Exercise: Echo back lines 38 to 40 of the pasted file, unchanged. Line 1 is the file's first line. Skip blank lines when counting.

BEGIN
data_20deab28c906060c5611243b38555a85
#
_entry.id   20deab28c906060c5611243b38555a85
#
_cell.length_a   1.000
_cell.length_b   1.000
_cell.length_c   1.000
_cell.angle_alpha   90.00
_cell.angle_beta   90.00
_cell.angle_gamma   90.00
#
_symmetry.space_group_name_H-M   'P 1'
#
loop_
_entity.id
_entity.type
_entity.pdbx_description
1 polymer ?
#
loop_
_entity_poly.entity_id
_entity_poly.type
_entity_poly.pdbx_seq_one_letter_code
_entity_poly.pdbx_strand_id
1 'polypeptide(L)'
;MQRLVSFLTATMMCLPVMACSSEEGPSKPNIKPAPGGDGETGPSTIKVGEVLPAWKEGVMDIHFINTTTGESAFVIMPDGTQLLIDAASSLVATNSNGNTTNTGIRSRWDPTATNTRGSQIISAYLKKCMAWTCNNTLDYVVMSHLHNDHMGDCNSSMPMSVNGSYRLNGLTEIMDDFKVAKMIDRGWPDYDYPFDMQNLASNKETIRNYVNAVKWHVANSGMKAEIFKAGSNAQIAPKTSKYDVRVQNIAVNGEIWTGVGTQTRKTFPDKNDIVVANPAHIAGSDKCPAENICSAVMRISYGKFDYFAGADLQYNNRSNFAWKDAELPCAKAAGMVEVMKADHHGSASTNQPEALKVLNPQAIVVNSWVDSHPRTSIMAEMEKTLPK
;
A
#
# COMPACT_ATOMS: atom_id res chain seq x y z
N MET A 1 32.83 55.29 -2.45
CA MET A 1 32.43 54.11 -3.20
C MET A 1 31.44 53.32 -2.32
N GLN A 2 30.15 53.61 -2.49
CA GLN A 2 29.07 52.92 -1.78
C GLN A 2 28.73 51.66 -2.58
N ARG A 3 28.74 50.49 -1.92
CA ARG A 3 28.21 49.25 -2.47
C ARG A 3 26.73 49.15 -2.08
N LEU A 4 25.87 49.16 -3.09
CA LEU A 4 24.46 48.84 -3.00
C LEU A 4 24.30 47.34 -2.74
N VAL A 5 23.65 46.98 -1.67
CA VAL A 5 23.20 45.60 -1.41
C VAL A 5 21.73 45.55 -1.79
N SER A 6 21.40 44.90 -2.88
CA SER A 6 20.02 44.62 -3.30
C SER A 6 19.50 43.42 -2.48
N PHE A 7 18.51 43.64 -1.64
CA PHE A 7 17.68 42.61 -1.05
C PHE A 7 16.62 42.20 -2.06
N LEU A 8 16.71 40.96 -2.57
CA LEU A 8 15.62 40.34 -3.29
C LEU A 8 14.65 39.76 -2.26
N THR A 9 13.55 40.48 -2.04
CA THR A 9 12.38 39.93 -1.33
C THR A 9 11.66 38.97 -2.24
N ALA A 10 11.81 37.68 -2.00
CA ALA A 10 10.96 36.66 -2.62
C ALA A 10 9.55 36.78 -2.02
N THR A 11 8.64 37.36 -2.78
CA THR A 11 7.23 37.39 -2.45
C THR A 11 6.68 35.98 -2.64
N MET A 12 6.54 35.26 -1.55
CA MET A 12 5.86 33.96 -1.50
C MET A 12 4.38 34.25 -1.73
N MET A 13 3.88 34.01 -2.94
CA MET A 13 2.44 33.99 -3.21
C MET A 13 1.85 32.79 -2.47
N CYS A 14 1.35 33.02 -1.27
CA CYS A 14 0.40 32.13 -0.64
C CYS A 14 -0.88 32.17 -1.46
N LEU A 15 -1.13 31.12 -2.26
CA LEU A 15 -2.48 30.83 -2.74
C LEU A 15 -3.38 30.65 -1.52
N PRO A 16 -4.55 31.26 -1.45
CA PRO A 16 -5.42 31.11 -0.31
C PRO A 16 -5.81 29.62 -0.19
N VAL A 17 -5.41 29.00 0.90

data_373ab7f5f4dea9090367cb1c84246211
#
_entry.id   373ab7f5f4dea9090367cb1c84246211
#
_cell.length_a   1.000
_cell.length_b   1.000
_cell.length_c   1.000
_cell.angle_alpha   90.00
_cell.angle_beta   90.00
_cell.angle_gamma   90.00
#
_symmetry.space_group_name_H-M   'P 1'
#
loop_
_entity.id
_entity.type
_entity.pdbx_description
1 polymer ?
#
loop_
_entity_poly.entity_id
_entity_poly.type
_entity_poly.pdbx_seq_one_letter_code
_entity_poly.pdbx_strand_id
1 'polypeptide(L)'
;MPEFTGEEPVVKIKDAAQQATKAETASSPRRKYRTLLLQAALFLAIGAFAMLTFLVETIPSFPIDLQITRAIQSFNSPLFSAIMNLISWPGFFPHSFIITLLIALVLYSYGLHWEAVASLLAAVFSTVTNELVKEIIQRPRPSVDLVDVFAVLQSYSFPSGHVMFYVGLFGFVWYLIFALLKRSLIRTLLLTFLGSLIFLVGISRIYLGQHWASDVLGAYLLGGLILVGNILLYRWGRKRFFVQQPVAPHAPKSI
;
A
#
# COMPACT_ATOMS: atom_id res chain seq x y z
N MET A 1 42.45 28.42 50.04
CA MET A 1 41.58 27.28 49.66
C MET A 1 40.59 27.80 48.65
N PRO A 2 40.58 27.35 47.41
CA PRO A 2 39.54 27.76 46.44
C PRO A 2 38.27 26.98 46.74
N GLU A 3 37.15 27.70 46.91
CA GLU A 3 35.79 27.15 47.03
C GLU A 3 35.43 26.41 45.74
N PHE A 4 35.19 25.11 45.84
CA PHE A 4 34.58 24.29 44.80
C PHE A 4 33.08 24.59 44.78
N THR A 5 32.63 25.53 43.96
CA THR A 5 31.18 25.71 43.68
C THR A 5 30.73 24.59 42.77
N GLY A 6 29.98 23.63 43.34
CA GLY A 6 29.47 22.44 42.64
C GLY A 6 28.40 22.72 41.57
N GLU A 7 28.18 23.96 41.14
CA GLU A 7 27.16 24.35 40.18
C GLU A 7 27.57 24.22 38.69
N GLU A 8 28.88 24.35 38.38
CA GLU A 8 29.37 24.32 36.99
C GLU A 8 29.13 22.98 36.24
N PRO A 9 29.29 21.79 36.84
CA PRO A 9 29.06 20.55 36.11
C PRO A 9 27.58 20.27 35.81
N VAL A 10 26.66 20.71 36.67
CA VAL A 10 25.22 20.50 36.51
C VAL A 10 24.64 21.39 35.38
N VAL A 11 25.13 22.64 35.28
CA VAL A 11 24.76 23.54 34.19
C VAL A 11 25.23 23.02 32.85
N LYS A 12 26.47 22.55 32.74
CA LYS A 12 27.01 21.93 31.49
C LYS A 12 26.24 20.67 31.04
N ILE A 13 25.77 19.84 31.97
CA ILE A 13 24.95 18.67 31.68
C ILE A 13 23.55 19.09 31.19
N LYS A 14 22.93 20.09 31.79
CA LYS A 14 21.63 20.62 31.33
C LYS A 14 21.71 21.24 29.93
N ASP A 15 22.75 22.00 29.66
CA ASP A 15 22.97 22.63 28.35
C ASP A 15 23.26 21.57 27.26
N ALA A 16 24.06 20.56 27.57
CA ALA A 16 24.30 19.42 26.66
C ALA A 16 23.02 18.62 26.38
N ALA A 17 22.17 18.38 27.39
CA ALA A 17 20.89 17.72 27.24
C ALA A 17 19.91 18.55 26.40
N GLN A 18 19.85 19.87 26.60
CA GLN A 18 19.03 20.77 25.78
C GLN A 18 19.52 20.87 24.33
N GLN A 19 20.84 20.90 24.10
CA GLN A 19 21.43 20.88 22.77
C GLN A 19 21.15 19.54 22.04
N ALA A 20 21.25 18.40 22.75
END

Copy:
CA ARG A 3 28.21 49.25 -2.47
C ARG A 3 26.73 49.15 -2.08
N LEU A 4 25.87 49.16 -3.09